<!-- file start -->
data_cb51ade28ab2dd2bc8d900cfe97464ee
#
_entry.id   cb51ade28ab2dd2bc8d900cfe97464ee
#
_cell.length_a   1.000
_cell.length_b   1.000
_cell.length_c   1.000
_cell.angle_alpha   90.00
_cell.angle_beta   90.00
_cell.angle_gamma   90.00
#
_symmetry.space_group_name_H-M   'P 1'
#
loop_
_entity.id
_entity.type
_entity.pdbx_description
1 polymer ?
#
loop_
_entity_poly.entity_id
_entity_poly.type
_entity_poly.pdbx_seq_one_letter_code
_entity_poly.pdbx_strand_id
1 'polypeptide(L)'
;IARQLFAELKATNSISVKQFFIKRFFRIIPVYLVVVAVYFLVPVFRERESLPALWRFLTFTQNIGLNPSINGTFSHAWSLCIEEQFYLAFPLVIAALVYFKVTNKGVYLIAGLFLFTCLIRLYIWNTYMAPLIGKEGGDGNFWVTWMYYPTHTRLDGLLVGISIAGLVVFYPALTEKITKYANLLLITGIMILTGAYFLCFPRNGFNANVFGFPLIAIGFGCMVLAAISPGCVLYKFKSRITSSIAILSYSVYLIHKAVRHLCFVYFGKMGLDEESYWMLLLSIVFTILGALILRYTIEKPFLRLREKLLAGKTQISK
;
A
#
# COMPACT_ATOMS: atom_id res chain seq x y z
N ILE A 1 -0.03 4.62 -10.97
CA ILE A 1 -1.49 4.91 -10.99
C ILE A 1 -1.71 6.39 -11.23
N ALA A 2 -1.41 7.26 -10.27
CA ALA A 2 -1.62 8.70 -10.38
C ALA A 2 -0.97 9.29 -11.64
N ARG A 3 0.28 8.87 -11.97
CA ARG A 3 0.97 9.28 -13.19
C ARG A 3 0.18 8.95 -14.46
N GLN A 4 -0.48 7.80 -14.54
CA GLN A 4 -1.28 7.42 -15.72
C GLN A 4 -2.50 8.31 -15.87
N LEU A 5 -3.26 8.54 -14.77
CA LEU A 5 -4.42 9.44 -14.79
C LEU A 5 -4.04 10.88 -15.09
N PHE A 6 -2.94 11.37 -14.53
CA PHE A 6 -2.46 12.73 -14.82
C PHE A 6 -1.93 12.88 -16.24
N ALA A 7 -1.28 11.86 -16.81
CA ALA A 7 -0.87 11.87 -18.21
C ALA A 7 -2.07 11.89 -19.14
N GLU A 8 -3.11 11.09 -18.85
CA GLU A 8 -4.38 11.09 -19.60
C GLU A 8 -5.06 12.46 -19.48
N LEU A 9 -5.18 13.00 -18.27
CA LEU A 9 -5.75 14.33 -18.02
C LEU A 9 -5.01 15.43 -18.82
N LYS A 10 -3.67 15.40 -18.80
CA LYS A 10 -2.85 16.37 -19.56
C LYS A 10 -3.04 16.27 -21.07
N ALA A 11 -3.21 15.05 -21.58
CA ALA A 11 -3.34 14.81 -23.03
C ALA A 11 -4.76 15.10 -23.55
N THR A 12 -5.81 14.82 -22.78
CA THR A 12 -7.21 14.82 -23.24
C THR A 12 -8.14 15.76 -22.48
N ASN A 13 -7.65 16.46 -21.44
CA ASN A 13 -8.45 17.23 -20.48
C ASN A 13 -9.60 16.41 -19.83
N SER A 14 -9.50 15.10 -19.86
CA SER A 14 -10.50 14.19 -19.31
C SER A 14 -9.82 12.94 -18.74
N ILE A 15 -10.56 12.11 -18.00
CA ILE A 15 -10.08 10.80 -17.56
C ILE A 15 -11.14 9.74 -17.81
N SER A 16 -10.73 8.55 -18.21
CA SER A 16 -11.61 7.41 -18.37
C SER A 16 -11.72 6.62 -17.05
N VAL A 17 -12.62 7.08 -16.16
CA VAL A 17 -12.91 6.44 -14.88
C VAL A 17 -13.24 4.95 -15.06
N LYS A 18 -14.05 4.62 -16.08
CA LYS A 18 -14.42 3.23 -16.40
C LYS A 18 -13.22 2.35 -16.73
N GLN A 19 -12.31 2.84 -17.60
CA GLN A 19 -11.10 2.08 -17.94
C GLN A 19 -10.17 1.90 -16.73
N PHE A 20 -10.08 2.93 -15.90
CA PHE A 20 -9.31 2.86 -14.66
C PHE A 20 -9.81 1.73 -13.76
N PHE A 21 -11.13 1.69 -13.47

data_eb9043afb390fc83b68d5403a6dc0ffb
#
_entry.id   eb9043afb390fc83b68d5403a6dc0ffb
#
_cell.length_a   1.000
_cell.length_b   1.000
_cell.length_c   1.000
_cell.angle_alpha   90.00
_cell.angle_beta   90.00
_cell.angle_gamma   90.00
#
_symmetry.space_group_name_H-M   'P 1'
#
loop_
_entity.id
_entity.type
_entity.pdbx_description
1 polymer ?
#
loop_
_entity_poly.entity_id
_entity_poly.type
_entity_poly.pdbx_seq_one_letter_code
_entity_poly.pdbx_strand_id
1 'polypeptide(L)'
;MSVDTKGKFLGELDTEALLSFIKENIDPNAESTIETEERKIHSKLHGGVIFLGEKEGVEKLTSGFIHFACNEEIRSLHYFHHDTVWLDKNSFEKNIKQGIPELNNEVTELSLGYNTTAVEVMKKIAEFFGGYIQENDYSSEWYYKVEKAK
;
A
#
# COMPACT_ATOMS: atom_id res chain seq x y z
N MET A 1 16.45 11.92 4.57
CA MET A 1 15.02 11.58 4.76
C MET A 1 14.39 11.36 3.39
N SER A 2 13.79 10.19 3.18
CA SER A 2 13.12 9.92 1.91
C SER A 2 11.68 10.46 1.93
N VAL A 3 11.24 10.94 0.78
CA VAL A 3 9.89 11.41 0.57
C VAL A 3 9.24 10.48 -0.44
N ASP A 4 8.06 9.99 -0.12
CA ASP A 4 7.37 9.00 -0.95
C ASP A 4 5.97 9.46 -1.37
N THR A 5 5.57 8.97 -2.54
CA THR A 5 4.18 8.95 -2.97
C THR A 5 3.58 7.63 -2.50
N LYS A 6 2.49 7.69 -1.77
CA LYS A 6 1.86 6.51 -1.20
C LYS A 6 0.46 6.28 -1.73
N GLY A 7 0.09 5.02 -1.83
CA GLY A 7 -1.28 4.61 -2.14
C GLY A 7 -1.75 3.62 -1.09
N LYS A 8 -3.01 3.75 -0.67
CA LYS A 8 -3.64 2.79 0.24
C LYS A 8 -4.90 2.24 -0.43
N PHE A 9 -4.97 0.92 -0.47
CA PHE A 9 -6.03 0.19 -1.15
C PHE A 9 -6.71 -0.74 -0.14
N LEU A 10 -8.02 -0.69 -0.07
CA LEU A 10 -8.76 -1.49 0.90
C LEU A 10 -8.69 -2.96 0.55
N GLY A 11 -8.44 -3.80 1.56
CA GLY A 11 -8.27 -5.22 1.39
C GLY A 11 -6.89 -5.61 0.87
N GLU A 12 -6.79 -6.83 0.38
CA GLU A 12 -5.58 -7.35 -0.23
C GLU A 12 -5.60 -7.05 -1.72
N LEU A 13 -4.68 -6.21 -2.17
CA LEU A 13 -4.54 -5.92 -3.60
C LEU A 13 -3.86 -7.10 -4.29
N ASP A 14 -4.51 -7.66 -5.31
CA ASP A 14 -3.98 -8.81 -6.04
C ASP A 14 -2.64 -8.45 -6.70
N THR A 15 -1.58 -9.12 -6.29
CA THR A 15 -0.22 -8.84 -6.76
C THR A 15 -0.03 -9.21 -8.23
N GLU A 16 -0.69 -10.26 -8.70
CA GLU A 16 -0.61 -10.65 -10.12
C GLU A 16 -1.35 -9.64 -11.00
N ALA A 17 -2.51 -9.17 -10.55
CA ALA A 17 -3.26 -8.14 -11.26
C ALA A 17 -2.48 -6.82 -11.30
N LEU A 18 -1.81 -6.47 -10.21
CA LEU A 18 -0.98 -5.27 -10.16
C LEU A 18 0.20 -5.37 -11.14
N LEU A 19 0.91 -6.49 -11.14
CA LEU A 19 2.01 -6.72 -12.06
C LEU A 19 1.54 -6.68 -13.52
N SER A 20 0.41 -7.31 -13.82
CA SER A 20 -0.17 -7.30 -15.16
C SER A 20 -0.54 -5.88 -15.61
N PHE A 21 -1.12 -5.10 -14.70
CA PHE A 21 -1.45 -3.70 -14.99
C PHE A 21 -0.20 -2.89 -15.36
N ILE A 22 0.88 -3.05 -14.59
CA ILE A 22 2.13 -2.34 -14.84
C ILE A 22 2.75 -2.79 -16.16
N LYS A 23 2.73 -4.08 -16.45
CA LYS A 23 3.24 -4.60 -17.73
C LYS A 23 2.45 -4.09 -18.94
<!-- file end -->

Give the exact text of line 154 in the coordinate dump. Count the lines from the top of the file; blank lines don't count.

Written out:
C GLY A 11 -6.89 -5.61 0.87